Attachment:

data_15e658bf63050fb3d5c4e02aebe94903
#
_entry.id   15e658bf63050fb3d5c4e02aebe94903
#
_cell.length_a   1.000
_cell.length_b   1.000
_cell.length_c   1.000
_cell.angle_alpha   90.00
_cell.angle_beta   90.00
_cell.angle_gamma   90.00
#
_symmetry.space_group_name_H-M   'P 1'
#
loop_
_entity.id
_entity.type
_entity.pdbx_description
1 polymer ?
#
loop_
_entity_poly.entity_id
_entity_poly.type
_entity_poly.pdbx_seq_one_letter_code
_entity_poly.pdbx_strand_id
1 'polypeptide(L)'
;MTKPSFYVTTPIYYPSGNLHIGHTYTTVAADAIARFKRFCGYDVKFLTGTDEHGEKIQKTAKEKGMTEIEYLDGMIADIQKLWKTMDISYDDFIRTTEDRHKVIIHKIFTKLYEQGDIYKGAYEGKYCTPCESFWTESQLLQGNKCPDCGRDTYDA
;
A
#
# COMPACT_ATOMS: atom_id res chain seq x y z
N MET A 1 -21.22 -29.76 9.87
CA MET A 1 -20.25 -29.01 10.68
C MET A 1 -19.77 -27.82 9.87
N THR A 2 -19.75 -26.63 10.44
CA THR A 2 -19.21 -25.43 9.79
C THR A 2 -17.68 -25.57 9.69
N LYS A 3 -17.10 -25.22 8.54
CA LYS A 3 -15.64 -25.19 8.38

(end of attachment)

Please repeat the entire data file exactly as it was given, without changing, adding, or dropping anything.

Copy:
data_15e658bf63050fb3d5c4e02aebe94903
#
_entry.id   15e658bf63050fb3d5c4e02aebe94903
#
_cell.length_a   1.000
_cell.length_b   1.000
_cell.length_c   1.000
_cell.angle_alpha   90.00
_cell.angle_beta   90.00
_cell.angle_gamma   90.00
#
_symmetry.space_group_name_H-M   'P 1'
#
loop_
_entity.id
_entity.type
_entity.pdbx_description
1 polymer ?
#
loop_
_entity_poly.entity_id
_entity_poly.type
_entity_poly.pdbx_seq_one_letter_code
_entity_poly.pdbx_strand_id
1 'polypeptide(L)'
;MTKPSFYVTTPIYYPSGNLHIGHTYTTVAADAIARFKRFCGYDVKFLTGTDEHGEKIQKTAKEKGMTEIEYLDGMIADIQKLWKTMDISYDDFIRTTEDRHKVIIHKIFTKLYEQGDIYKGAYEGKYCTPCESFWTESQLLQGNKCPDCGRDTYDA
;
A
#
# COMPACT_ATOMS: atom_id res chain seq x y z
N MET A 1 -21.22 -29.76 9.87
CA MET A 1 -20.25 -29.01 10.68
C MET A 1 -19.77 -27.82 9.87
N THR A 2 -19.75 -26.63 10.44
CA THR A 2 -19.21 -25.43 9.79
C THR A 2 -17.68 -25.57 9.69
N LYS A 3 -17.10 -25.22 8.54
CA LYS A 3 -15.64 -25.19 8.38